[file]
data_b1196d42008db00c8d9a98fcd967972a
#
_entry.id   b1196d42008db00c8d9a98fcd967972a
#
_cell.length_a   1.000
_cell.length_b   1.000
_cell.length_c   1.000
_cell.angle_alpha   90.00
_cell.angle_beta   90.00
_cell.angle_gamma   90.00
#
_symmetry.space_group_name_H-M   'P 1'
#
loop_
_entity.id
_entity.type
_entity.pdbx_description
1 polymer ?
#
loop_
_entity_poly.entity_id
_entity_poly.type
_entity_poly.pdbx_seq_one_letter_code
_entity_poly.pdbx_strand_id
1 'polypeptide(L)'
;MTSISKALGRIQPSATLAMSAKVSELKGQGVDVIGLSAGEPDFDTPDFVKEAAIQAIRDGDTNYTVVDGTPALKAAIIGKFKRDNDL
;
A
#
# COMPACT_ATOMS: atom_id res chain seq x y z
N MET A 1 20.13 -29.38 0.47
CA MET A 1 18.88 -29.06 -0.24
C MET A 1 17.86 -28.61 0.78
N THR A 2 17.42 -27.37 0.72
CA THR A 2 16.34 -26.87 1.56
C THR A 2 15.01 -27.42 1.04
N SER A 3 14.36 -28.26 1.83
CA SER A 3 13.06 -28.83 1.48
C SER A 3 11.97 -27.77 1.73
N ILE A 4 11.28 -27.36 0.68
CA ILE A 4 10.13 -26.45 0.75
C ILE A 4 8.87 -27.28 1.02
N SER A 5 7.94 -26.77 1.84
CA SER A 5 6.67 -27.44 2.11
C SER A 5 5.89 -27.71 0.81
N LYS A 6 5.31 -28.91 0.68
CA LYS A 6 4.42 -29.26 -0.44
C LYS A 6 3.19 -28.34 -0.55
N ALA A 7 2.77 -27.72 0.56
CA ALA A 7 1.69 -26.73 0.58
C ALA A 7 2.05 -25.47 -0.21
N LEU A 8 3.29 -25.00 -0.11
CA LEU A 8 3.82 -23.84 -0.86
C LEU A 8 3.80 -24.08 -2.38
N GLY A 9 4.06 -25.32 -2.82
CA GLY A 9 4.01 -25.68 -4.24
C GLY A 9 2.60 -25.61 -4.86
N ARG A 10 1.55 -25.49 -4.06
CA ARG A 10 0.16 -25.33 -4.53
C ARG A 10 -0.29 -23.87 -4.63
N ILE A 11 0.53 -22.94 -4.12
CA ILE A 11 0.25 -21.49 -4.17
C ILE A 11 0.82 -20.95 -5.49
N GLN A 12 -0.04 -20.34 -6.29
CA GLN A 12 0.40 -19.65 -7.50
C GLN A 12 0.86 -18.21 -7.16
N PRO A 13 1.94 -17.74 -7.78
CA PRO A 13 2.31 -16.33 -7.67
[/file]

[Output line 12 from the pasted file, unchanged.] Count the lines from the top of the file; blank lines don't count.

_symmetry.space_group_name_H-M   'P 1'